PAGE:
AleaSoft Energy Forecasting, October 17, 2022. Interview by Ramón Roca, director of El Periódico de la Energía, with Antonio Delgado Rigal, PhD in Artificial Intelligence, founder and CEO of AleaSoft Energy Forecasting.
The European Union is preparing for what is expected to be a difficult winter in terms of energy. What do you think of the measures to alleviate the effects of high prices? Are they sufficient? Could other measures have been taken? Are they on time, and do they work?
We welcome measures to incentivise savings and those aimed at helping the most vulnerable consumers and businesses. In this respect, we believe that one measure that would contribute to lower energy prices and to increase savings would be to give large consumers of electricity and gas the possibility of carrying out ERTEs, as it was done during the pandemic.
The introduction of new taxes or caps on the benefits of infra‑marginal technologies were necessary measures in this economic situation. However, these measures may create legal and regulatory uncertainty, which could slow down to some extent the development of new renewable energy projects. Renewable energies are one of the most important pillars for reducing dependence on foreign energy and also for lowering electricity prices, so it is important that these measures are limited in time.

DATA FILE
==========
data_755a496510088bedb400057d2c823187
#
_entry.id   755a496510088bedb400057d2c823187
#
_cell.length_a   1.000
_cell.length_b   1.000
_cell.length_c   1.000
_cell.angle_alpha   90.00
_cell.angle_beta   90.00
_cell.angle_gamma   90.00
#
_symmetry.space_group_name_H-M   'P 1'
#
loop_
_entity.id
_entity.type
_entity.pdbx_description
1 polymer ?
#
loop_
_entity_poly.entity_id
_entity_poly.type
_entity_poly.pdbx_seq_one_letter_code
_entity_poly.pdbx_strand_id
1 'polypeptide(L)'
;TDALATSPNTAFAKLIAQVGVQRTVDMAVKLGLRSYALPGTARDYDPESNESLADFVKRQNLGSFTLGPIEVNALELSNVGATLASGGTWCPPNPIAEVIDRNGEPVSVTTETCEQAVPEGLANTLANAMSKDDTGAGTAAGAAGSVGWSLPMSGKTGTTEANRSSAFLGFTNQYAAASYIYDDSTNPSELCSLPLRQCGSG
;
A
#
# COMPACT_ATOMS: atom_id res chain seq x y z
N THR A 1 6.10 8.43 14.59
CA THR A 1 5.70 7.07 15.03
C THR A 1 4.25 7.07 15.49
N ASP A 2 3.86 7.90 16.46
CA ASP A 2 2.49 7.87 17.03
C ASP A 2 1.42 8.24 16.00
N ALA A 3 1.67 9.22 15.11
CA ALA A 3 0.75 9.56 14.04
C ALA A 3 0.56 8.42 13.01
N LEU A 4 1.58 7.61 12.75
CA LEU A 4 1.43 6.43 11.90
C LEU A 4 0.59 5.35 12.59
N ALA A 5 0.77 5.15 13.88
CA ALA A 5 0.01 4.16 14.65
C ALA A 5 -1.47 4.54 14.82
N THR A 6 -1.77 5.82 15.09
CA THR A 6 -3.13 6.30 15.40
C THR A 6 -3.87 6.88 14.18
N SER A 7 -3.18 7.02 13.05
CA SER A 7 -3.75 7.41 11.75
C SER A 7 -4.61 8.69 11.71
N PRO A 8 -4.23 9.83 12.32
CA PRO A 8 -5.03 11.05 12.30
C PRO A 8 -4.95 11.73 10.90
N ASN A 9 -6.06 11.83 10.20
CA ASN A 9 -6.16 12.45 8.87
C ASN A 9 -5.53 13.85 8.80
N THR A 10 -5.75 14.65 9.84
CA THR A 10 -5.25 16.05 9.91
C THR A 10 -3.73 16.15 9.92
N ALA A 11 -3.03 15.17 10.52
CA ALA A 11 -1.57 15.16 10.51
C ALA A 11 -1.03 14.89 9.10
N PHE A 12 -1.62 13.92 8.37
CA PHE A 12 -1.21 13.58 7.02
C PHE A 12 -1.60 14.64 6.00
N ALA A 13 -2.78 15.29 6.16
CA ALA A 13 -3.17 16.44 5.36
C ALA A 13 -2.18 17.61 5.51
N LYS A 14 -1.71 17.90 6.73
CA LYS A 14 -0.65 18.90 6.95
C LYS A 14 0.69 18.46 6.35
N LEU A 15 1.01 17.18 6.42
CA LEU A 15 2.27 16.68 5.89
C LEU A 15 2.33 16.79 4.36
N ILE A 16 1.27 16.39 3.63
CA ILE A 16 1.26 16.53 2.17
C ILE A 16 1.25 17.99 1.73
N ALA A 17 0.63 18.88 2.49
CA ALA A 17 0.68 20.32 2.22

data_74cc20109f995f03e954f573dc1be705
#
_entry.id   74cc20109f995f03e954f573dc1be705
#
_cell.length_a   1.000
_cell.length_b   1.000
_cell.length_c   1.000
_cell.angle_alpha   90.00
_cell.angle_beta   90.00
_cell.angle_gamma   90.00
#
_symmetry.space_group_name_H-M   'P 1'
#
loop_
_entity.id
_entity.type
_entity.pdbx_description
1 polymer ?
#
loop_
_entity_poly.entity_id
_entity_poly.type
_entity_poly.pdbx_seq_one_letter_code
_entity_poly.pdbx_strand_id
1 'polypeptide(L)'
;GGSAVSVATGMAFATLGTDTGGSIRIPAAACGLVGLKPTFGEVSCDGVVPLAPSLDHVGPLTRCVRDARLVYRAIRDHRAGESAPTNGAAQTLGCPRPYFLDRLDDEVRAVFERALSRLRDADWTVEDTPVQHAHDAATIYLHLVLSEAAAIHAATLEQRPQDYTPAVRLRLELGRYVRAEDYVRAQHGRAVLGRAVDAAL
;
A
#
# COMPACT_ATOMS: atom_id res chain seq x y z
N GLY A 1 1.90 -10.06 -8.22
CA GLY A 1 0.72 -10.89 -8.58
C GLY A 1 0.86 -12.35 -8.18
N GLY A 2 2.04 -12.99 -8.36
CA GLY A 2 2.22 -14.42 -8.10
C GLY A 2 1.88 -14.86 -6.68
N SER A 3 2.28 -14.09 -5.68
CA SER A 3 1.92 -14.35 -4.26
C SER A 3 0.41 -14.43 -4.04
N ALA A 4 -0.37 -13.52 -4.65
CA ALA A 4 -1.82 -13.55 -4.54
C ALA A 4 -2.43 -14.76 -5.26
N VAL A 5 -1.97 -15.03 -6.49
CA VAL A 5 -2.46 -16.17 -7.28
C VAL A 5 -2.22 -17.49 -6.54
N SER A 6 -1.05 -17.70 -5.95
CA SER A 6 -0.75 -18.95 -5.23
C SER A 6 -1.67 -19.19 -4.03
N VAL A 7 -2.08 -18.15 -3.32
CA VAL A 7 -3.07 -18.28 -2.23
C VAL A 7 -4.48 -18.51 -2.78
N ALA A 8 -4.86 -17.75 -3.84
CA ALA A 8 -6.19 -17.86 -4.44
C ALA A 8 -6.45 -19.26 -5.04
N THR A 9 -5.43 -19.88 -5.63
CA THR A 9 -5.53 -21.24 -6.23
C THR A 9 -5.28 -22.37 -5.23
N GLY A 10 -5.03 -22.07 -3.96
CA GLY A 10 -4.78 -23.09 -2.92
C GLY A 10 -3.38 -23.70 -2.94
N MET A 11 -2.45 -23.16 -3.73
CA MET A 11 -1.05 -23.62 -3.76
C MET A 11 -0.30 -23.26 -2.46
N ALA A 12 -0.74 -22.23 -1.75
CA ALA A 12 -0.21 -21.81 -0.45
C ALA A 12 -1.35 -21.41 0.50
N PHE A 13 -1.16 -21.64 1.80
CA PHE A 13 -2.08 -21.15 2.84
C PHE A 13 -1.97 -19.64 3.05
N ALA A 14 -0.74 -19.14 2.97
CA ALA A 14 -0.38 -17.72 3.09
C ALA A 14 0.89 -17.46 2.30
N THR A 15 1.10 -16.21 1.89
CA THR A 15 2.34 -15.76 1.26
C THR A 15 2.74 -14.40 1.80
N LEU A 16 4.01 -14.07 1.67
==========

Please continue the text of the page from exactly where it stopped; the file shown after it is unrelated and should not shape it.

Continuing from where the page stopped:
We think there are measures that could have been taken earlier. The rise in gas prices and European electricity markets became sharper after the start of the war in Ukraine, but the price escalation started in 2021, especially in the second part of the year.